# Baby steps forwards

Summer 2004, I was lucky to get a Summer Research Scholarship to ANU in Canberra. It was my first time in a proper research lab. The train arrived in Canberra and I was picked up by their lab tech who was a real motherly type of lady who had been with the group for 10 years. My lasting memory of her was her telling me that research never goes as quickly as you think it should. Words to live by! My project is a little like that at the moment. It’s not going as quickly as I had hoped, and annoyingly, my frustration is affecting this too – not picking up on simply errors in my code.

Today I edged forwards a little, finishing a Python script to calculate WBGT. I have re-compiled Matthias’s C# code and checked the two against each other for consistency and all is looking good. There is nothing wrong with Matthias’s C# code and ultimately, a compiled language is going to run faster than an interpreted one. But the simplicity and my familiarity with Python means I can work more quickly. I am already familiar with Python’s MySQL connector and graphing tools, which will a big help in the weeks to come.

The algorithm for Tw (wet bulb temperature)
The algorithm approximates Tw by iteratively refining the value using the dewpoint temperature, Td, as the initial estimate. The Climate Chip group are using Liljegren’s WBGT model, though to be honest I have been struggling to figure out how they have gone from Liljegren’s model to the formula in their code. I have tried substituting in the appropriate constants and simplifying Liljegren’s equations to match Matthias’s, but it defeats me! So I thought to code up Liljegren’s formula and run it against Matthias’s to visually see that they were equivalent, but I need to track down a couple of additional constants relating to the angle of the sun to do this. So for now I will take it on faith, and ask Todd if he can introduce me to Bruno Lemke so I can discuss it with him.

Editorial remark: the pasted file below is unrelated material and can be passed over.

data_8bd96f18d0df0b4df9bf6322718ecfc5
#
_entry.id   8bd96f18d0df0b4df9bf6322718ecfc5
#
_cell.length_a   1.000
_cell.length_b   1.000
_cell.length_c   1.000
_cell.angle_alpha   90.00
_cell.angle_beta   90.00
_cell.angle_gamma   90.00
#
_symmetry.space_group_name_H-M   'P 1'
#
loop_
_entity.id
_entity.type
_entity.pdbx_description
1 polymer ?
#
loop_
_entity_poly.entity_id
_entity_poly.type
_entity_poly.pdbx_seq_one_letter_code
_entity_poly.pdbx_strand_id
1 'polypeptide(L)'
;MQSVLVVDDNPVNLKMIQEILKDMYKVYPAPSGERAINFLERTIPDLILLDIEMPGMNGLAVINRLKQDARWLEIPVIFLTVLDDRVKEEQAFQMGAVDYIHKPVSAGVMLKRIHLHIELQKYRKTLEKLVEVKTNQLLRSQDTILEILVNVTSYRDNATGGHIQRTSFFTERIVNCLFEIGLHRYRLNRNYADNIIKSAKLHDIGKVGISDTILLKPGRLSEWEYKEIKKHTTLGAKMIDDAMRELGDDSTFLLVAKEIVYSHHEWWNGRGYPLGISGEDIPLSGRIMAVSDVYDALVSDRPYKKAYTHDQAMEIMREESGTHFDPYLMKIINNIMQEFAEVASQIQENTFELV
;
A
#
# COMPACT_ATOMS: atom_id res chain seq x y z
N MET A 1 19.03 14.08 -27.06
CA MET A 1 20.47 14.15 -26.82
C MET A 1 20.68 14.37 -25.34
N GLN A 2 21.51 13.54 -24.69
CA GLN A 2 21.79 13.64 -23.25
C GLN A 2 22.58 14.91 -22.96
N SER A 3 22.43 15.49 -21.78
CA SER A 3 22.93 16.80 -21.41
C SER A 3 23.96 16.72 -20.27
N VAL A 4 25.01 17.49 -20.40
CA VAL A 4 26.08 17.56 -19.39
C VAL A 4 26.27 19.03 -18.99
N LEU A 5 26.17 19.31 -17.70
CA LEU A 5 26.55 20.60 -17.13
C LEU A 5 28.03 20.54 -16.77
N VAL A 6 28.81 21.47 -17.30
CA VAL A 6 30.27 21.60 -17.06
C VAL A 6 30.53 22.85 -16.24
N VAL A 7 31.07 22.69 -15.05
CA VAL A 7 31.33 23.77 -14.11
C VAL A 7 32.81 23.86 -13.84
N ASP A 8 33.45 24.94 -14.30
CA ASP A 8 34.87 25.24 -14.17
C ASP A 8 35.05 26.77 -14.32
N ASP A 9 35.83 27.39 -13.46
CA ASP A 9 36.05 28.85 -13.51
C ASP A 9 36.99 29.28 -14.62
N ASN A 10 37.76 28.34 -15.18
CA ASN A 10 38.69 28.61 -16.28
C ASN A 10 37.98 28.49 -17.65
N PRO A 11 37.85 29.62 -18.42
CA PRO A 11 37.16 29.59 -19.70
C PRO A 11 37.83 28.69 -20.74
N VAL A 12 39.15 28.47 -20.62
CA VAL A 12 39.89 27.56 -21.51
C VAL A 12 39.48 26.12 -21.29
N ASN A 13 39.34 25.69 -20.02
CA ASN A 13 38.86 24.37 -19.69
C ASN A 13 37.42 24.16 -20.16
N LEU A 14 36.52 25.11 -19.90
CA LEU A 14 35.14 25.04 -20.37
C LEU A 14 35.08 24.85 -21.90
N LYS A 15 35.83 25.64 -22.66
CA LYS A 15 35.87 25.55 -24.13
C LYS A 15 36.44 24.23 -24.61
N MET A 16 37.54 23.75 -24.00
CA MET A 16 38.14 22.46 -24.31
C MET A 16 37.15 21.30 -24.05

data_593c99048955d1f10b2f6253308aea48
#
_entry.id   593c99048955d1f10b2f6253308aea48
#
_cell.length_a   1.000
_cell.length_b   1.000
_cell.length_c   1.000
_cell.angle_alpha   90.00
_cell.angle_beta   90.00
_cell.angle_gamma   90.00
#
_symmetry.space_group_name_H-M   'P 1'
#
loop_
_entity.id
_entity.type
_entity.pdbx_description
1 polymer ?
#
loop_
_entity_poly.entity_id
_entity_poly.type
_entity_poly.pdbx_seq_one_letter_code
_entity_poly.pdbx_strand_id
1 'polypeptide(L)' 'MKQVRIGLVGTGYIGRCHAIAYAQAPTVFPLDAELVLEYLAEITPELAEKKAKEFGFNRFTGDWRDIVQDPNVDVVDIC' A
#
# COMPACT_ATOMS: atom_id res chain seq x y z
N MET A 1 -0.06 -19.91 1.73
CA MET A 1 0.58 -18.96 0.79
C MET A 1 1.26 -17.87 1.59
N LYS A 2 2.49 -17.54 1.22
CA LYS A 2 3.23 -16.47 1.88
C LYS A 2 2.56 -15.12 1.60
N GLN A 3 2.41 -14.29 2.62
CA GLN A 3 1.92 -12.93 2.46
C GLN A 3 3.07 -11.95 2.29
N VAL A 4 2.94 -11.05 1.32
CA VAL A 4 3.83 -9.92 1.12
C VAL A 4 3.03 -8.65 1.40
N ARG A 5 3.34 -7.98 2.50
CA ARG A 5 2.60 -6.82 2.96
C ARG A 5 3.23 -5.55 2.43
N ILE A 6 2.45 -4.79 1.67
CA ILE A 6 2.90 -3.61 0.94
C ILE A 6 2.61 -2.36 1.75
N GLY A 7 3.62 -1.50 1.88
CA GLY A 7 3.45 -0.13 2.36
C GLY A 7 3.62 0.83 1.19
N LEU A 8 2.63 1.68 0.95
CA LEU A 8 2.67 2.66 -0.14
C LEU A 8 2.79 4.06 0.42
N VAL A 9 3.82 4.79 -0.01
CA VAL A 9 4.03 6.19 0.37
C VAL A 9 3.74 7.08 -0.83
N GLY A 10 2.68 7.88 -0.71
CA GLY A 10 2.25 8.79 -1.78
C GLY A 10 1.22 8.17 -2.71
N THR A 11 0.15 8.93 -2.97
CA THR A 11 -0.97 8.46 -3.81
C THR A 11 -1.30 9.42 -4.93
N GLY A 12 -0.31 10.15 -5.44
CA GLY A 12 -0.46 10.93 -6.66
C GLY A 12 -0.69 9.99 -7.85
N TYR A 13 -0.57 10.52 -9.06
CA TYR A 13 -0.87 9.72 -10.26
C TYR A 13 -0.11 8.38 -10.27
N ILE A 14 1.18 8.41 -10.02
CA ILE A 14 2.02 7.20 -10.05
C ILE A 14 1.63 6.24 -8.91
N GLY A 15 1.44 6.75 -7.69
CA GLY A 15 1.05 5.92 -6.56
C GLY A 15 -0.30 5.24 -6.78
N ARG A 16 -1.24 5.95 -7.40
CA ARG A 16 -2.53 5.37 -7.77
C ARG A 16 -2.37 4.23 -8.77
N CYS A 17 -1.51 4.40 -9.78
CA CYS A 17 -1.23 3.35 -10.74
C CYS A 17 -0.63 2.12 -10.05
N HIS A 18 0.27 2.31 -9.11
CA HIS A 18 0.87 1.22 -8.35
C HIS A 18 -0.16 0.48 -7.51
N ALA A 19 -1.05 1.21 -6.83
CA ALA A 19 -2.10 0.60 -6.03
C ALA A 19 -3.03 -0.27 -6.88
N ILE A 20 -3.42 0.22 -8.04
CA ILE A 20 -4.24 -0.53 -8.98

Steps from here
Step 1: Code up the UTCI calculation
Step 2: Extract the experimental measurements (longitude, latitude, year, month and temperatures) to file
Step 3: Connect the Python script to a MySQL instance
Step 4: Calculate WBGT and UTCI, loading the resulting rows into the db.

Further: begin to look for patterns in the UTCI and WBGT calculations, see if it is possible to prematurely short-circuit these and still produce an accurate result.